Blood Moon 2018: Longest Total Lunar Eclipse of the Century
The longest total lunar eclipse of the 21st century takes place this Friday, July 27.
The total phase of the “blood moon” eclipse of July 27 will last 1 hour and 43 minutes, during which Earth’s natural satellite will turn a spectacular red or ruddy-brown color. From start to finish, the entire celestial event will last nearly 4 hours.
The eclipse won’t be visible to viewers in North America, except via webcasts. But observers in much of Africa, the Middle East, southern Asia and the Indian Ocean region will get an eyeful, given cooperative weather, according to lunar scientist Noah Petro, of NASA’s Goddard Space Flight Center in Greenbelt, Maryland.
July’s total lunar eclipse occurs on the same day the planet Mars reaches its opposition, when it will shine at its best in the night sky. This month, Mars will be at its closest to Earth since 2003. After opposition, when Mars will be brightest, it will reach that closest point on July 31.
Unlike with solar eclipses, you need no special equipment to observe lunar eclipses. These latter events, which occur when the moon passes into Earth’s shadow, are safe to view directly with the naked eye, telescopes or binoculars.
The moon turns deep red or reddish brown during eclipses, instead of going completely dark. That’s because some of the sunlight going through Earth’s atmosphere is bent around the edge of our planet and falls onto the moon’s surface. Earth’s air also scatters more shorter-wavelength light (in colors such as green or blue); what’s left is the longer-wavelength, redder end of the spectrum.
A Full Moon
This eclipse will take place on Tu B’Av, the 15th day of the Jewish calendar’s month of Av. It is interesting to note that a lunar eclipse or a “blood moon” can by definition only occur on the 15th day of a Jewish month, i.e. when there is a full moon.
Ordinarily, the Talmud tells us that a lunar eclipse is considered a bad sign for the Jews, since we calculate the months according to the lunar cycle. However, a full moon is considered to be a positive sign for the very same reason.
In the end, we are reminded of the words of our sages that “when Jews perform the will of GOD, they need not worry about omens or celestial phenomenon. Thus says the LORD, ‘Do not be frightened by the signs of the heavens.’”
The Full Moon and the 15th of Av
The Lubavitcher Rebbe points out an interesting connection between the moon and the 15th of Av. On the one hand, the mystics explain that the underlying significance of the day is that it is the first full moon after the saddest day on the Jewish calendar, the 9th of Av, which marks the destruction of the Holy Temple. Thus, since we calculate the months according to the lunar cycle, and since the Jewish nation is compared to the moon, we celebrate this significant day.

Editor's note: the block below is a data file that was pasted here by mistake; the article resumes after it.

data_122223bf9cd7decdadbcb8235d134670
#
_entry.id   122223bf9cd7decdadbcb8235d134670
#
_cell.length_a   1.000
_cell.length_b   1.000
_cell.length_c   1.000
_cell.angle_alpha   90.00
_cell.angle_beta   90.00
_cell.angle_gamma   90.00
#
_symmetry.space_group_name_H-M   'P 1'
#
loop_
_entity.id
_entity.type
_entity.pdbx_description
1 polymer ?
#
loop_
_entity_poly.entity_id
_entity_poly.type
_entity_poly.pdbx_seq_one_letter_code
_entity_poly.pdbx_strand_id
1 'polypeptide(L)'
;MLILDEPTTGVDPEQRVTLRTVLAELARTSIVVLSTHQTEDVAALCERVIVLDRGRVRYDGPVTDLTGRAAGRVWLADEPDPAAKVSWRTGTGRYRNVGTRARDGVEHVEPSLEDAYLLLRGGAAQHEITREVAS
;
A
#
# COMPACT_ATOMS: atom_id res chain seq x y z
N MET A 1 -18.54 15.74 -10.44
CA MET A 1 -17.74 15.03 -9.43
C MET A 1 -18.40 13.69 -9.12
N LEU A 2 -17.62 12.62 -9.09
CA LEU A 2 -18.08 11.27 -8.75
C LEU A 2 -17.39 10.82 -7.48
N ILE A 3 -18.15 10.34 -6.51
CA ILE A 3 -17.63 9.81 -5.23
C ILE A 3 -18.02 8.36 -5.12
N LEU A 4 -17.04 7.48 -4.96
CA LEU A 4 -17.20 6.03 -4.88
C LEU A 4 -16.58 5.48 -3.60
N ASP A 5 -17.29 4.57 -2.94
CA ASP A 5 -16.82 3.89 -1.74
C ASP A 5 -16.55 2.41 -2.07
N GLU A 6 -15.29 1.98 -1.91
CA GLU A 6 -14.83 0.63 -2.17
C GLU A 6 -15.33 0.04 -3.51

And yet, if one thinks about it, the 15th day of the month actually marks the time when the moon starts waning. If we were to take a lesson from the moon at the beginning of the month, it would be to always add in light—but what lesson can we learn from the moon on the 15th of the month, when it starts decreasing?
To answer this, we must note that there is a difference between the incompleteness of the moon during the time it waxes and the time it wanes. In the first half of the month when the moon waxes, its incompleteness is a sign that something is still missing in our work to bring light both to ourselves and to the world around us. Once we reach the middle of the month, the full moon is a sign that we’ve reached our full brightness, both in our own service to G‑d as well as in bringing light to the world.
There is a catch, however. The bigger and brighter a person gets, the more the ego begins to flourish. We know that true spirituality can only rest in those who are humble of spirit. Thus, once we have reached the middle of the month, it is now time to work on the ego. We don’t, heaven forbid, diminish our efforts to make the world a brighter place, but we do work to diminish our feelings of spiritual superiority and self-importance. It is this humility that is symbolized by the waning of the moon in the second half of the month.
This correlates with the Talmud’s statement that from the 15th of Av and on, the nights start getting longer, and it is an opportune time to increase in one’s learning of Torah at nighttime. This can be understood metaphorically as well: increase in one’s feeling of humility while learning the Bible (Torah), for it is only through humility that one can really reach the essence of the Word of GOD.